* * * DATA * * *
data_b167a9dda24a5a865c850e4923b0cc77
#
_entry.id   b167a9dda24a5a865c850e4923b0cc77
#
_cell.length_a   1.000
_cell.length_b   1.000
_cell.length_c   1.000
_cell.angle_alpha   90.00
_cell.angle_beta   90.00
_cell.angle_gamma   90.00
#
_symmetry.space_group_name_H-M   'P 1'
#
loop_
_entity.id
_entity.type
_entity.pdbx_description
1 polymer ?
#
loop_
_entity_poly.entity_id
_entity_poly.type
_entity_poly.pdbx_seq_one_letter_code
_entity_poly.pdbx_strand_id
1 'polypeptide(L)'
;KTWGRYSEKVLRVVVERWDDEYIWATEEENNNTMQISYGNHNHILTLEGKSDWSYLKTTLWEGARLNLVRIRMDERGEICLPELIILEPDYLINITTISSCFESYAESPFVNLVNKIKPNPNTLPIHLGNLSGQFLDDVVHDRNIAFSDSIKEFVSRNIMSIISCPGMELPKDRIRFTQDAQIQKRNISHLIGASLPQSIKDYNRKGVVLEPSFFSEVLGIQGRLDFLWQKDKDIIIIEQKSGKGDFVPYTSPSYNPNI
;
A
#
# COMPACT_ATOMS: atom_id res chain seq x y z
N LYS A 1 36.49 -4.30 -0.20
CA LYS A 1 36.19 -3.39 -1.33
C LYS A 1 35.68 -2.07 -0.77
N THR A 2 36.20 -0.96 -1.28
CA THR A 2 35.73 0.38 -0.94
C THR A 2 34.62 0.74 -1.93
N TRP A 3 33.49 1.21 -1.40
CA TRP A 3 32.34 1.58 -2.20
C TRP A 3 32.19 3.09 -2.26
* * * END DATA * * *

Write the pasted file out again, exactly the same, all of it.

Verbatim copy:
data_b167a9dda24a5a865c850e4923b0cc77
#
_entry.id   b167a9dda24a5a865c850e4923b0cc77
#
_cell.length_a   1.000
_cell.length_b   1.000
_cell.length_c   1.000
_cell.angle_alpha   90.00
_cell.angle_beta   90.00
_cell.angle_gamma   90.00
#
_symmetry.space_group_name_H-M   'P 1'
#
loop_
_entity.id
_entity.type
_entity.pdbx_description
1 polymer ?
#
loop_
_entity_poly.entity_id
_entity_poly.type
_entity_poly.pdbx_seq_one_letter_code
_entity_poly.pdbx_strand_id
1 'polypeptide(L)'
;KTWGRYSEKVLRVVVERWDDEYIWATEEENNNTMQISYGNHNHILTLEGKSDWSYLKTTLWEGARLNLVRIRMDERGEICLPELIILEPDYLINITTISSCFESYAESPFVNLVNKIKPNPNTLPIHLGNLSGQFLDDVVHDRNIAFSDSIKEFVSRNIMSIISCPGMELPKDRIRFTQDAQIQKRNISHLIGASLPQSIKDYNRKGVVLEPSFFSEVLGIQGRLDFLWQKDKDIIIIEQKSGKGDFVPYTSPSYNPNI
;
A
#
# COMPACT_ATOMS: atom_id res chain seq x y z
N LYS A 1 36.49 -4.30 -0.20
CA LYS A 1 36.19 -3.39 -1.33
C LYS A 1 35.68 -2.07 -0.77
N THR A 2 36.20 -0.96 -1.28
CA THR A 2 35.73 0.38 -0.94
C THR A 2 34.62 0.74 -1.93
N TRP A 3 33.49 1.21 -1.40
CA TRP A 3 32.34 1.58 -2.20
C TRP A 3 32.19 3.09 -2.26